Del. Mark Levine, D-Alexandria. (Ned Oliver/Virginia Mercury)
Del. Mark Levine, D-Alexandria. (Ned Oliver/Virginia Mercury)

Virginia lawmakers are on the verge of rolling back a state law that allows faith-based adoption and foster-care agencies to refuse service to LGBTQ families.

The legislation has spurred heated debate, with representatives of Catholic charitable organizations arguing that being forced to serve gay couples would violate their faith and civil rights advocates decrying the existing rules as state-sanctioned discrimination.

“To say that we can’t place children because they’re in gay families, and therefore they have to age out of the foster care system and not have a loving home, is cruel to these children,” said Del. Mark Levine, D-Alexandria, who proposed the repeal.

Virginia was the second state in the country to add what lawmakers called a “conscience clause” to its adoption laws in 2012 — language that guarantees religious adoption and foster care agencies the right to refuse any placement that “would violate the agency’s written religious or moral convictions or policies.”

Republican lawmakers, who then controlled the General Assembly and executive branch, passed the law a year after an unsuccessful push by LBGTQ groups to get the state’s social services board to revoke licenses from providers that engage in discrimination.

Now that Democrats control the legislature, some are ready to revisit the decision. A full repeal proposed by Levine passed the House on a party-line vote early this month.

Democrats in the Senate, however, said last week they are less comfortable with the measure, passing an amended version that would allow the groups to continue operating under the current rules, but cut state funding that helps finance their operations.

“This is a very difficult one, because many of us in here have 100 percent of the time voted for equality at every step of the way,” said Sen. Monty Mason, D-Williamsburg. But along with a handful of other Democrats on the chamber’s social services committee, Mason said he worried that revoking the organizations’ licenses would mean fewer kids in need of foster homes would get them. “I do not want to do anything to stand in the way of placing those children,” he said.

It’s unclear how many children and families a full repeal would affect. The Virginia Department of Social Services has told lawmakers that faith-based agencies are currently overseeing the foster placement of 372 children, which accounts for about 15 percent of all children in foster care. But only eight of those faith-based organizations may invoke the conscience clause, the department said.

Whether those agencies would cease operations in the event of a repeal remains to be seen, the department said. And, even if they did, the families working with the agencies would have two years to transfer to a different child-placing agency.

As for eliminating state funding, Jeff Caruso, the executive director of the Virginia Catholic Conference, said he is aware of at least three agencies that rely on the conscience clause and receive taxpayer funding for foster care, adoption and post-adoptions services: Commonwealth Catholic Charities, Catholic Charities of Eastern Virginia and the Barry Robinson Center. He said the organizations routinely refer couples they are unwilling to work with to other agencies.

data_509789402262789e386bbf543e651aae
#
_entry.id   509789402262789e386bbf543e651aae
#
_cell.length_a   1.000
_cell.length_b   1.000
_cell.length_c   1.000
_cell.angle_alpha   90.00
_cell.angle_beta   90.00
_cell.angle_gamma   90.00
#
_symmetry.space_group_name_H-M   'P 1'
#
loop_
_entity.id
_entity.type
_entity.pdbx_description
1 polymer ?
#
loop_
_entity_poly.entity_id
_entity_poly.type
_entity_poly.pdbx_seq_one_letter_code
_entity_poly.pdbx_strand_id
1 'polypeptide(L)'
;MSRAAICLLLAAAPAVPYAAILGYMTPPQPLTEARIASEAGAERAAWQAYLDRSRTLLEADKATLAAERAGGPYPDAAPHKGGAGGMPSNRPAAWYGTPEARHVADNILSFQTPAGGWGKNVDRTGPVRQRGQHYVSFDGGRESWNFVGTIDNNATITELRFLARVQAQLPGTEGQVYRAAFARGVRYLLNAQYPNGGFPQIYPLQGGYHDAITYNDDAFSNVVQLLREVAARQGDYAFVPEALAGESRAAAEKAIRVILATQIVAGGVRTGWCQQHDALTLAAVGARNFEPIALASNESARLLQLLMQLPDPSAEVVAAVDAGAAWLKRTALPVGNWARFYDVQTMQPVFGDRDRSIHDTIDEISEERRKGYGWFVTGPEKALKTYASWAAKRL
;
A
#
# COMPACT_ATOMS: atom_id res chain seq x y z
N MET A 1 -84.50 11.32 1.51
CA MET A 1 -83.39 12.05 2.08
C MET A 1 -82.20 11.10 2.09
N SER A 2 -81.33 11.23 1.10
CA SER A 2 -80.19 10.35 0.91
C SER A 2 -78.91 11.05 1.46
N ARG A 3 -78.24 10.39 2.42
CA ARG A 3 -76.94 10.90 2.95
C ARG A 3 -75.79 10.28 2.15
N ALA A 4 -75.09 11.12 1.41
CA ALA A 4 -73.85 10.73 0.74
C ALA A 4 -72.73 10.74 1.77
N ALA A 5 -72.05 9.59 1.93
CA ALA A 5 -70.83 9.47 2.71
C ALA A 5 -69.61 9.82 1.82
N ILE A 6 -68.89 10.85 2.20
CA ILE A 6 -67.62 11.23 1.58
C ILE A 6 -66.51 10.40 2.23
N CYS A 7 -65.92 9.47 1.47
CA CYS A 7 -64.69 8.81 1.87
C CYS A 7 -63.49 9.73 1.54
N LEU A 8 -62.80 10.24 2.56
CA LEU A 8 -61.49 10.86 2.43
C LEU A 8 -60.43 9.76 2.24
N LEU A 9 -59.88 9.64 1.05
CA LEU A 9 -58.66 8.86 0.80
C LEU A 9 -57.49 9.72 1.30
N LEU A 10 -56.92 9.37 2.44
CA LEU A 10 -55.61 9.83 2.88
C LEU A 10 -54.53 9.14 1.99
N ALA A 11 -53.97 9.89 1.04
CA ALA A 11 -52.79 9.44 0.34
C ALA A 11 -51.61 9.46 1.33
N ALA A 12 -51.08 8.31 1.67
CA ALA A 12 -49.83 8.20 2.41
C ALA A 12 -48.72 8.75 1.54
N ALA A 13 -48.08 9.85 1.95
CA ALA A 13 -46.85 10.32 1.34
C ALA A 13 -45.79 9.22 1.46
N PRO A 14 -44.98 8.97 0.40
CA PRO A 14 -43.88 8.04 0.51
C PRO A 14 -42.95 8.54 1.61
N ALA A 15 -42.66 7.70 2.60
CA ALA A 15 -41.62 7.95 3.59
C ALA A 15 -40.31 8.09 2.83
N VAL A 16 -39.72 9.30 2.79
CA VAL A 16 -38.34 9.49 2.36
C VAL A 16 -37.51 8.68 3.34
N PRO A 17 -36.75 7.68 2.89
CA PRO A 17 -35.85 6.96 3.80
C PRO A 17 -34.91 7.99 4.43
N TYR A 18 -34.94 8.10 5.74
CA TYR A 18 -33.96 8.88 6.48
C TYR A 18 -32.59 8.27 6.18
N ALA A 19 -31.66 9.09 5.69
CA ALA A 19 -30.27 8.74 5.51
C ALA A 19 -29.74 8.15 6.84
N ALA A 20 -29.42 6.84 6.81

Caruso told lawmakers last week that the Catholic Conference opposes any changes to the current law, but said that the amendment advanced by the Senate would at least protect organizations from having their licenses revoked.

“Preserve faith-based agencies,” he said. “They are an essential part of the community and an indispensable part of the solution.”

There is, however, disagreement on the subject even among faith-based groups that provide the services in Virginia. Ray Ratke, the CEO of enCircle, a Lutheran-affiliated family services organization, told lawmakers his organization supports a full repeal, which he said was in line with the church’s mission of “helping to make the world a more loving place.”

“Simply put, we believe it is wrong to discriminate against parents who are otherwise qualified to provide loving homes simply because of their identity,” Ratke said.

Likewise, LGBTQ-advocacy organizations called the Senate’s approach disappointing because it would allow state-sanctioned discrimination to continue.

“This is a step forward, but the state is still essentially sending the message that LGBT families are not welcome,” said Vee Lamneck, the director of Equality Virginia. “I know that it takes courage to foster and adopt. And it’s confusing for families that want to adopt and foster to know if they’re able to do so with the conscience clause still on the books.”

Republican lawmakers have unanimously opposed the legislation, arguing that it amounts to religious discrimination.

“I’m not Catholic, but I respect another individual’s religious rights, and that’s what disturbs me about this bill,” said Sen. Richard Stuart, R-Stafford. “I agree that we should not condone discrimination against lesbian or gay couples and they should have the same equal rights as everyone else, but as I understand it there are agencies that will work with those couples and place children with them.”

The U.S. Supreme Court is currently weighing a case out of Philadelphia that directly addresses the issue. Catholic Social Services sued the city in 2018 after officials barred the organization from placing children in foster homes because it refused to work with same-sex parents.

The court heard oral arguments in November.